Looking back on my first year at Stanton Communications, I am grateful for all that I have learned about the industry and myself, and I am excited for the future. Working at a public relations (PR) agency means a fast-paced environment filled to the brim with creativity, collaboration and variety. I contribute work to a client portfolio that extends across industries, including nonprofits, corporations and trade associations. Collaborating on media relations efforts with my internal teams and clients has been an invaluable learning experience as I kickstarted my career as a public relations professional.
Primarily, my work focuses on generating earned media coverage, including building media lists, identifying relevant editorial opportunities, monitoring for media coverage and pitching reporters. Watching this work go from an idea to a published article or TV segment motivates me; it is not only rewarding but also fun! No day is the same, but I have noticed some continuously important themes and skills in my own experience that I believe contribute to achieving success.
Here are three major lessons I have learned in my first year of agency life:
Get to Know Your Clients Well
Working with multiple clients, across different industries, offers a public relations professional the unique experience of diversity. Your clients are always the main priority, and whether it is a recognizable brand, or a new player, I’ve found that it is important to learn everything you can about the history of the client as well as take notice of the day-to-day news in their industry. This is especially important as you initiate the work. While you may be monitoring news about the client daily, it is important to take some extra time to read about other aspects of their industry. This will not only contribute to a more holistic understanding of the work you are doing but also prepare you for any new tasks that may come up along the way. When clients see how energized and committed you are, it will only elevate the relationship further.
At an agency, no two days are the same. Day-to-day change is expected and staying organized can prepare you for any obstacles you might encounter, such as a new and exciting project that comes out of left field. For me, this means starting the week off with an organization of main priorities to guide my work for the week. Having multiple accounts, it may be helpful to categorize your to do list by client and try to order items by priority. The format of this can vary, depending on what works best for you. I’ve found that utilizing an online Excel sheet which allows for easily changing sections of my list with my progress, is most beneficial. It is also prudent to check in frequently with your to do list. Sometimes a workday can be dominated by time sensitive projects, and you lose track of something else you were planning to work on. In this case, the best thing to do is communicate clearly with your other team members and work on reprioritizing your deliverables. Organization is not a linear process, there will be ups and downs, but it won’t hurt you to stay on top of it to the best of your ability!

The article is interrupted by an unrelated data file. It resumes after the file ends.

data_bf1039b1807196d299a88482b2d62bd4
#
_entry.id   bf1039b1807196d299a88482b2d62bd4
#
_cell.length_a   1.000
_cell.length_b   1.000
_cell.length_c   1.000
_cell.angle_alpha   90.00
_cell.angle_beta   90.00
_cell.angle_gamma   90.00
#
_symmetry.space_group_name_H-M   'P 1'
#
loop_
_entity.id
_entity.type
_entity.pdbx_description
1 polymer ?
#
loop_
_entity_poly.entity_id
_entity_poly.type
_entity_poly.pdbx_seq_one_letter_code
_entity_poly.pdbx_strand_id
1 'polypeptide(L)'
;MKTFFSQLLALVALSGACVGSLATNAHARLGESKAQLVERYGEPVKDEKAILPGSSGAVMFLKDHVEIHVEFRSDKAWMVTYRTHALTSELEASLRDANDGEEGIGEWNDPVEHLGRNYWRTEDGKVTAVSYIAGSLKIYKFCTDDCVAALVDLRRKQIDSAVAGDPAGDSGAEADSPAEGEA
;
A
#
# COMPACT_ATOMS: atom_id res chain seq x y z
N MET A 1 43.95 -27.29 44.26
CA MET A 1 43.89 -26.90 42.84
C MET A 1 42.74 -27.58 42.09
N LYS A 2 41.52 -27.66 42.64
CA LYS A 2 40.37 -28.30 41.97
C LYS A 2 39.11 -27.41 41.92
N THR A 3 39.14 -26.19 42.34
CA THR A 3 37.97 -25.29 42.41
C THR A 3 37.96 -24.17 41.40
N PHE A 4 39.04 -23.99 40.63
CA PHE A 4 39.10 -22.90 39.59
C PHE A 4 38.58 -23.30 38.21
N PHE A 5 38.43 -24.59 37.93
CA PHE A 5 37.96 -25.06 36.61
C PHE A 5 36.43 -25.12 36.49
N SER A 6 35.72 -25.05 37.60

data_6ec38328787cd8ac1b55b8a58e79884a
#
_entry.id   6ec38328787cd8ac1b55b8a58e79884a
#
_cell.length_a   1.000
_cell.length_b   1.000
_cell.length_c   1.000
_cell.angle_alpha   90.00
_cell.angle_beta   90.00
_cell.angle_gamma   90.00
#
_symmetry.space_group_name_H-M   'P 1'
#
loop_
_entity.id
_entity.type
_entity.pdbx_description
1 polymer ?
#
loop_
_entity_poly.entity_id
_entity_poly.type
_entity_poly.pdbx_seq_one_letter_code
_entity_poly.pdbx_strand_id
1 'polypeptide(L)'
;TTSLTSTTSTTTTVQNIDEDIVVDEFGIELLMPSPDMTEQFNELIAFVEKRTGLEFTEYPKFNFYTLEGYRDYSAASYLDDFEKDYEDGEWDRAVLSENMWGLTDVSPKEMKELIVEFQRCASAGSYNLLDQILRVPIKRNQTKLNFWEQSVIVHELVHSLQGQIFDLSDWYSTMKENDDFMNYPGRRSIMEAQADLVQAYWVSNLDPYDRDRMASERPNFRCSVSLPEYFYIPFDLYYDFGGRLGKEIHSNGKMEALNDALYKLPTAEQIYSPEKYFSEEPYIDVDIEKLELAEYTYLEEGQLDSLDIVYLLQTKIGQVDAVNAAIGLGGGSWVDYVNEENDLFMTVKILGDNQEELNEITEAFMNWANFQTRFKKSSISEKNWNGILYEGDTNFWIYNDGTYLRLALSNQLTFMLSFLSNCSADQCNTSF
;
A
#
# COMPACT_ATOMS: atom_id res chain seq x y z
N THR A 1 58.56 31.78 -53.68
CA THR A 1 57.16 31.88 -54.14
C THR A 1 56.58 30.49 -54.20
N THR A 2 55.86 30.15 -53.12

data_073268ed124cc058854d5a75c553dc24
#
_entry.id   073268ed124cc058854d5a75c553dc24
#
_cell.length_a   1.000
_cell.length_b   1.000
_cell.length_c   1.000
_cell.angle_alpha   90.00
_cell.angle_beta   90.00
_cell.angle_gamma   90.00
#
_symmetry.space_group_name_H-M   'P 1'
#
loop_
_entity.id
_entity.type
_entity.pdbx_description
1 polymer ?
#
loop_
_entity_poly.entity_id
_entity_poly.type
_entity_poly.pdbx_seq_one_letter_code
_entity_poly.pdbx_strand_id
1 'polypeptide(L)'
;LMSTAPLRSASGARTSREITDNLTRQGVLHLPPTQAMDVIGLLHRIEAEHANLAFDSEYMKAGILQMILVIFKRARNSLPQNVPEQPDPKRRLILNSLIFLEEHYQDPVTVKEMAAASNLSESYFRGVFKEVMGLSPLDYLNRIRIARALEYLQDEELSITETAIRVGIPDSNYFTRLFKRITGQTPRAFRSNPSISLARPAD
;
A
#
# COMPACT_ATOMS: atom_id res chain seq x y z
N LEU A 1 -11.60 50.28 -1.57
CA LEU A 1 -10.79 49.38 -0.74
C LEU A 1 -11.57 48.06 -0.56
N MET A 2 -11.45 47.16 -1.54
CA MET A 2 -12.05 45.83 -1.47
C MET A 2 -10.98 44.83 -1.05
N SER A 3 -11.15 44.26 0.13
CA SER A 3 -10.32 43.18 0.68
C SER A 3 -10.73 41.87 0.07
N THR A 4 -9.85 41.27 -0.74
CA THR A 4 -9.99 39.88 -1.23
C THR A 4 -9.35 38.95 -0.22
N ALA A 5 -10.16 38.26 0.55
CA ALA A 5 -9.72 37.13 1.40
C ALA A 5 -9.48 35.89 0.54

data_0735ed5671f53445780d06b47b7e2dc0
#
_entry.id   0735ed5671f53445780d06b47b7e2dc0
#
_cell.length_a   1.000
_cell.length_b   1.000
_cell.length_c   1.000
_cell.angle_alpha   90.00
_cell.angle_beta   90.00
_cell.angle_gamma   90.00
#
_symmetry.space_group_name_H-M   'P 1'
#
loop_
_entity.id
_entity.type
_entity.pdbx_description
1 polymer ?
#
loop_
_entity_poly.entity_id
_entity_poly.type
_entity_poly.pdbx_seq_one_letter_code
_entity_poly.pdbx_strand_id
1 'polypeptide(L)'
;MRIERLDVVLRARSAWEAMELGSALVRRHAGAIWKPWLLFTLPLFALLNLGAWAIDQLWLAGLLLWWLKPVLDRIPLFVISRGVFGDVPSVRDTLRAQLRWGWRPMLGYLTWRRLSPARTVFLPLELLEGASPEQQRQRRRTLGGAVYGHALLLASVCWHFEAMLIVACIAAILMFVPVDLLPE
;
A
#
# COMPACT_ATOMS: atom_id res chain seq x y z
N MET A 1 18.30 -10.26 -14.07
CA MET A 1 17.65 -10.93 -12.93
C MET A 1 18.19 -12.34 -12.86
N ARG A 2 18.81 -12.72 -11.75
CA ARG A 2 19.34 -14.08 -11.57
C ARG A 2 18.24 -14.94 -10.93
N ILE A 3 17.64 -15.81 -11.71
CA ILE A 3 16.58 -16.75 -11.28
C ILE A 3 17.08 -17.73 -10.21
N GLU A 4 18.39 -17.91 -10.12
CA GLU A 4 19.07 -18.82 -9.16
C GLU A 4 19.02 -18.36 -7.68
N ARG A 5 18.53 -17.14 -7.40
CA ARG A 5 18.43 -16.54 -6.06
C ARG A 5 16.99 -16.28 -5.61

Be a Sponge
One of the most important considerations when entering any industry or new role is to stay curious. Seek and absorb all the new information you are being presented, and then some! Working at a small to mid-size agency gives you more of a chance to work with team members whose careers and experience are at a much higher level than you may be, and you should take that opportunity to learn as much as you can. By staying engaged and learning, you are making yourself a better coworker, professional, and person; Having a consistent mindset of openness can increase your likelihood of having new experiences. The main point of this is to ask questions, but also listen. Listening with intention to the people around you is one of the most fundamental skills communication professionals possess, because when you listen with intention you act with intention. In my opinion, there is no better time to hone this skill than at the beginning of your career.
A common theme you may have noticed in the lessons listed above is fluidity. I believe that we are constantly changing, and that is what makes us unique and successful as public relations professionals. Being at the beginning of my career in the industry, I am grateful for the environment Stanton has provided me to continue to evolve and grow, learning these lessons along the way. The industry we work in is a constantly changing landscape, and so are we! Creating and continuing to build on a foundational set of skills as you evolve as a professional is what is important in achieving success for yourself, team and client.